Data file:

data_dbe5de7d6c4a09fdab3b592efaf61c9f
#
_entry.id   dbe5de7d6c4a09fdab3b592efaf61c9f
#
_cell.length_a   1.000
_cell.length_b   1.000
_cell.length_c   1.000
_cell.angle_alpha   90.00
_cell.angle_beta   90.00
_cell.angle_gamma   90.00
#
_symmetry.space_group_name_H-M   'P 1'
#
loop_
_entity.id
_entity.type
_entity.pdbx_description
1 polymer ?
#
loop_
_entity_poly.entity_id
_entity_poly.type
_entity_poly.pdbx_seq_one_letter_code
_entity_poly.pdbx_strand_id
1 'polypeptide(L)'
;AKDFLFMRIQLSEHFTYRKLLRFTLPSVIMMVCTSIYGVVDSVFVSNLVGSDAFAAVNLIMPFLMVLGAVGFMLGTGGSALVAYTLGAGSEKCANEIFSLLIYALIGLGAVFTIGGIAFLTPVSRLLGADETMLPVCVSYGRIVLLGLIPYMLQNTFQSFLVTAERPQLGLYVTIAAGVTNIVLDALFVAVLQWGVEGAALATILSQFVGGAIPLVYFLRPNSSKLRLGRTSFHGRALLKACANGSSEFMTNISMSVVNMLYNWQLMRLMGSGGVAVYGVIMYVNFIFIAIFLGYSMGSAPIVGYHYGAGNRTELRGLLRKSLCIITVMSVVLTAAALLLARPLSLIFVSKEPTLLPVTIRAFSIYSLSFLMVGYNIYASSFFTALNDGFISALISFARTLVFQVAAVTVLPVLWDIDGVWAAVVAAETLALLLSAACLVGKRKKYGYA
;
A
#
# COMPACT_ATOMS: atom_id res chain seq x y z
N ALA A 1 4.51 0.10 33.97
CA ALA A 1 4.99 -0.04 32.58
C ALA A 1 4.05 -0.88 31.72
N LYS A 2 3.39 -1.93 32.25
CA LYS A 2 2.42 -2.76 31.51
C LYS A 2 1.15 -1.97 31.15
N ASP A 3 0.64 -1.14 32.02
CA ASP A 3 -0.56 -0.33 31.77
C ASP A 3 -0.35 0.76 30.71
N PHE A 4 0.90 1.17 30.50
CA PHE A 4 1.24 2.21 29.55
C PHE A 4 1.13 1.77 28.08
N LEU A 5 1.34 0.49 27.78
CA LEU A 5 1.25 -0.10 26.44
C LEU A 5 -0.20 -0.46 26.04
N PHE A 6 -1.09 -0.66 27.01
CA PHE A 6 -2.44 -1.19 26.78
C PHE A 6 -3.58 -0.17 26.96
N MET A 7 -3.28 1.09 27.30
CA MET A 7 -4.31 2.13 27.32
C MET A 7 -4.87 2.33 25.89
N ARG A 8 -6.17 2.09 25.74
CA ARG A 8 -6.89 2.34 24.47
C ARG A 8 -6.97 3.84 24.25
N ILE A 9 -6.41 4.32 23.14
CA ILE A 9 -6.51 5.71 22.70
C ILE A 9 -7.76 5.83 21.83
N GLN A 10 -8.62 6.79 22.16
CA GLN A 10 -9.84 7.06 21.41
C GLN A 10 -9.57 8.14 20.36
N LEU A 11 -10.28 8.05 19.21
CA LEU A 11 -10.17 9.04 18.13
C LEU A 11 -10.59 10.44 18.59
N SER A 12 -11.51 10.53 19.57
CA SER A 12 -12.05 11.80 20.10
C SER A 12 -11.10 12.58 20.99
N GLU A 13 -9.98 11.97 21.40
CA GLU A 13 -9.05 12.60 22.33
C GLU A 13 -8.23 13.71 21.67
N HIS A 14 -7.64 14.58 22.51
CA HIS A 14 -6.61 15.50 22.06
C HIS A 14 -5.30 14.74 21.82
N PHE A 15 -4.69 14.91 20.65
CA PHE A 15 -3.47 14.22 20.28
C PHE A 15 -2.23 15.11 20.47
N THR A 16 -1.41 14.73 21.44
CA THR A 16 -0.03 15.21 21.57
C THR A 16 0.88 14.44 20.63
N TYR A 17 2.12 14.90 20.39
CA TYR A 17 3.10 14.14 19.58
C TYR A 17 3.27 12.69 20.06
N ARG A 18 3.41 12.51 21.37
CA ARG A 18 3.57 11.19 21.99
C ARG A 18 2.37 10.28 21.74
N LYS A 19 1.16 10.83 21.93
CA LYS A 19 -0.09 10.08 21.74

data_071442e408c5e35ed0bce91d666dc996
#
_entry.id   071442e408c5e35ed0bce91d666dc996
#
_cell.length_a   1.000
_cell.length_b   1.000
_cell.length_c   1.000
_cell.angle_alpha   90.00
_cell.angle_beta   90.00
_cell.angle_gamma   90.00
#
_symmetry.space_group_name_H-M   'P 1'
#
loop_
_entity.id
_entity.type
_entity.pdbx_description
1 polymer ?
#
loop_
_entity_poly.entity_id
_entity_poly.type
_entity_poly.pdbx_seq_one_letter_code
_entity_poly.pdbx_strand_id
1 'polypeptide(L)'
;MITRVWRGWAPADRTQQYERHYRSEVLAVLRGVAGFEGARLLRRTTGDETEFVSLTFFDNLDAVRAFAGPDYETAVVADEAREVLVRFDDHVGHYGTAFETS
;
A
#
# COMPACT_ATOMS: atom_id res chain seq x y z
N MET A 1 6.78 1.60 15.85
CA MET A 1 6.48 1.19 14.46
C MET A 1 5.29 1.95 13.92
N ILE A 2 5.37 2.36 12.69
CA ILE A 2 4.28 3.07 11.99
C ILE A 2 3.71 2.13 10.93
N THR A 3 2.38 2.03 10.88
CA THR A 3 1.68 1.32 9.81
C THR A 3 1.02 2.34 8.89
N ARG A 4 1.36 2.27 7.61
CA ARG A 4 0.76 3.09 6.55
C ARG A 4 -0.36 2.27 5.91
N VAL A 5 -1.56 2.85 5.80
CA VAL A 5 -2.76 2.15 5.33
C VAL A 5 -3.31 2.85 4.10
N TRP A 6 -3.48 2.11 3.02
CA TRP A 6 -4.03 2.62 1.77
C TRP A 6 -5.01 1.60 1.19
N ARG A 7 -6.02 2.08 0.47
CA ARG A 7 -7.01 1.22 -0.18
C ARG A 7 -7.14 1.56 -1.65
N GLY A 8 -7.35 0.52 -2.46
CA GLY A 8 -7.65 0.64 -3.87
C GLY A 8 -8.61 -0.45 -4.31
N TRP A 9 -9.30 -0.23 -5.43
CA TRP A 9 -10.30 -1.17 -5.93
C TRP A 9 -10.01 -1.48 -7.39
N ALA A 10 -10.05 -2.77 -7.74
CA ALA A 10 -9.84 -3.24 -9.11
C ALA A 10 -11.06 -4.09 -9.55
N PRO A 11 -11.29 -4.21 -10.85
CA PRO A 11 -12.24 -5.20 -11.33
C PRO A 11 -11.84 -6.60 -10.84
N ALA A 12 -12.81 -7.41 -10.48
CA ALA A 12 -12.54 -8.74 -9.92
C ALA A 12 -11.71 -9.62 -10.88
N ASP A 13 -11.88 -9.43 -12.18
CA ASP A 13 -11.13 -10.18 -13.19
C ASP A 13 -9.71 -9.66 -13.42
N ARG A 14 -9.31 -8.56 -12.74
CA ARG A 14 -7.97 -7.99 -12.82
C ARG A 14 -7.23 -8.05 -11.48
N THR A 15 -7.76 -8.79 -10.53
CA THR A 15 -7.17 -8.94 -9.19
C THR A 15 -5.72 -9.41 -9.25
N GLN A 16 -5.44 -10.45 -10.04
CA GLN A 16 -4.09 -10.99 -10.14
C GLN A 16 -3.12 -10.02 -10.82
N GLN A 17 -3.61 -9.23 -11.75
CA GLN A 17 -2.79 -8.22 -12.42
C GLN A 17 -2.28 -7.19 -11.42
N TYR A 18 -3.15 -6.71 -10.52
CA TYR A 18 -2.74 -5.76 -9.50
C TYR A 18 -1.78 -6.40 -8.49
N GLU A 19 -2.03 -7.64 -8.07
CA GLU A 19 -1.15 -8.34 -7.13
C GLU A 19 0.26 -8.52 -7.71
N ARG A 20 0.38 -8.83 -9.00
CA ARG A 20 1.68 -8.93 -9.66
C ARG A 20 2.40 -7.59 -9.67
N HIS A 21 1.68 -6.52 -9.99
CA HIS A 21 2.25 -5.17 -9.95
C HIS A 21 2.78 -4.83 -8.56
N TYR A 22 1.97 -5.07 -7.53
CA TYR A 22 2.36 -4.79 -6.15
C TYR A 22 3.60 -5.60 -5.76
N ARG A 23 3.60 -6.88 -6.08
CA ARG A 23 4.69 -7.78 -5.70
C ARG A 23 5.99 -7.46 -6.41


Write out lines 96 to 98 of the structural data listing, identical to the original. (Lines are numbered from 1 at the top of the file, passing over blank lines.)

_cell.angle_gamma   90.00
#
_symmetry.space_group_name_H-M   'P 1'